I got confused when I was reading this sentence.

He was of Libyan descent and investigators say he recently spent three weeks in Libya.

Why does this sentence use "was of" and not just "was"?


  • In addition to what the 2 answers say, dropping of to produce "He was ( * ) Libyan descent" makes the person out to be some kind of descent (whatever that means), which isn't what the original says.
    – Lawrence
    Commented Jun 21, 2017 at 14:37

2 Answers 2


If one were to say he was Libyan then it would be understood that this person was a Libyan national, either born in Libya or otherwise a person who became a Libyan citizen at some point.

Instead, as stated, to say he was of Libyan descent means that this person is not necessarily (the presumption would be he is not) a Libyan national or Libyan citizen, but instead his connection to Libya is through his hereditary lineage - perhaps some or all of his parents or grandparents were Libyan.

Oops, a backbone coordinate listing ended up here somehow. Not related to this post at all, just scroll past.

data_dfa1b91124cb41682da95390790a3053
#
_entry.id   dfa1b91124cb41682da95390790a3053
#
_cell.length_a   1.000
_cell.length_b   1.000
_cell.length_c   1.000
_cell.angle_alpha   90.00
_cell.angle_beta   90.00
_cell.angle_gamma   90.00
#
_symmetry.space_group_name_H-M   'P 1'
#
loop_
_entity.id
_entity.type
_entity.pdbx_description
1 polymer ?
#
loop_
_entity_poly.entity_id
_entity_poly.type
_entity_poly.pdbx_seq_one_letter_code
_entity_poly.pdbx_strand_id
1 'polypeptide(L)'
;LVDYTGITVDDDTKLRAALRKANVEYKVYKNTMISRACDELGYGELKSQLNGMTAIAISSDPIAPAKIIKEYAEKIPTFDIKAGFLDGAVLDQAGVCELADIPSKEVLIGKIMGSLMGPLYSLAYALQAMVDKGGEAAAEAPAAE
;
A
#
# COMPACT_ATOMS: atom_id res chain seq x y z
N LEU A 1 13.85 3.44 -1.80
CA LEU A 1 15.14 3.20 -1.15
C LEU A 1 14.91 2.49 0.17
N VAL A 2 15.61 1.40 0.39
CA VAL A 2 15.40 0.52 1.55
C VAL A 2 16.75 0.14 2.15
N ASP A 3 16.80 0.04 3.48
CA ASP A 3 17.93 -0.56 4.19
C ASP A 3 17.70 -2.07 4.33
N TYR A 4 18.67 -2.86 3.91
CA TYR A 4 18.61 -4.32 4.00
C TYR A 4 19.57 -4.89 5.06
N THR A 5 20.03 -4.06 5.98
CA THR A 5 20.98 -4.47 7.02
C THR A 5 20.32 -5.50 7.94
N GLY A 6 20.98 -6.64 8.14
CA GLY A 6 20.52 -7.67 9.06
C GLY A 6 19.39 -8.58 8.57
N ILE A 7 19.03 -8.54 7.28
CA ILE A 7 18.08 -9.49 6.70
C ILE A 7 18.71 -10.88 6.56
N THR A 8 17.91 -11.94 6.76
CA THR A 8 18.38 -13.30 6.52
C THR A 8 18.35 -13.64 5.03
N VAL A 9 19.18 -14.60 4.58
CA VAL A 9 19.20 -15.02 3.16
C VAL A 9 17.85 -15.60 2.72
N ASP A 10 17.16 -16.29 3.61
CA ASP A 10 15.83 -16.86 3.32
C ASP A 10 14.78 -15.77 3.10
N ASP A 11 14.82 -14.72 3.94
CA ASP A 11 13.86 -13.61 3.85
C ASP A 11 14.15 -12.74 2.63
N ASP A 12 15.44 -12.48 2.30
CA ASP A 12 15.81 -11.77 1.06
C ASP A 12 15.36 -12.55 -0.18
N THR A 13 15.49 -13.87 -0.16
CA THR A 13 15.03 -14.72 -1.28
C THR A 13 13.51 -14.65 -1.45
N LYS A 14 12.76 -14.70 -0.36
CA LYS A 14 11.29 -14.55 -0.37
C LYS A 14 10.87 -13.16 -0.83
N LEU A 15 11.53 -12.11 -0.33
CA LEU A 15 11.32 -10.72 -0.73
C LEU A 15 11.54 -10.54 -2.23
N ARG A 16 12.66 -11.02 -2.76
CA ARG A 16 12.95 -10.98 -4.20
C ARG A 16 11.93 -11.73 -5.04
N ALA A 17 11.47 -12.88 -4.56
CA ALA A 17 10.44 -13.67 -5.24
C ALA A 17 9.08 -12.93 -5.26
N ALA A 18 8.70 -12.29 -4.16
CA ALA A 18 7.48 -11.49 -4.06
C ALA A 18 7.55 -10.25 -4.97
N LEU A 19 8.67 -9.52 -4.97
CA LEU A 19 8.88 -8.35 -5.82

Perhaps this phrase would be more understandable to you if you substituted some words and considered:

  • he was of a Libyan hereditary lineage
  • he was of a hereditary lineage that originated in Libya

To be + of + [adjective] + descent simply means "to have the origins described by the said adjective."

Thus, if he was of Libyan descent, his ancestors came from Libya.

  • Upvoted - good answer, although you might have been more clear around what you meant by his origin was Libyan - I think this phrase means more precisely that some of his ancestors' origins were Libyan not that he necessarily originated there.
    – Brillig
    Commented Jun 21, 2017 at 14:41
  • @Brillig If you have a less confusing way in which I might formulate that, please let me know. I'm always open to suggestions. Commented Jun 21, 2017 at 14:43
  • 1
    That does it I think! Nice edit!
    – Brillig
    Commented Jun 21, 2017 at 14:48

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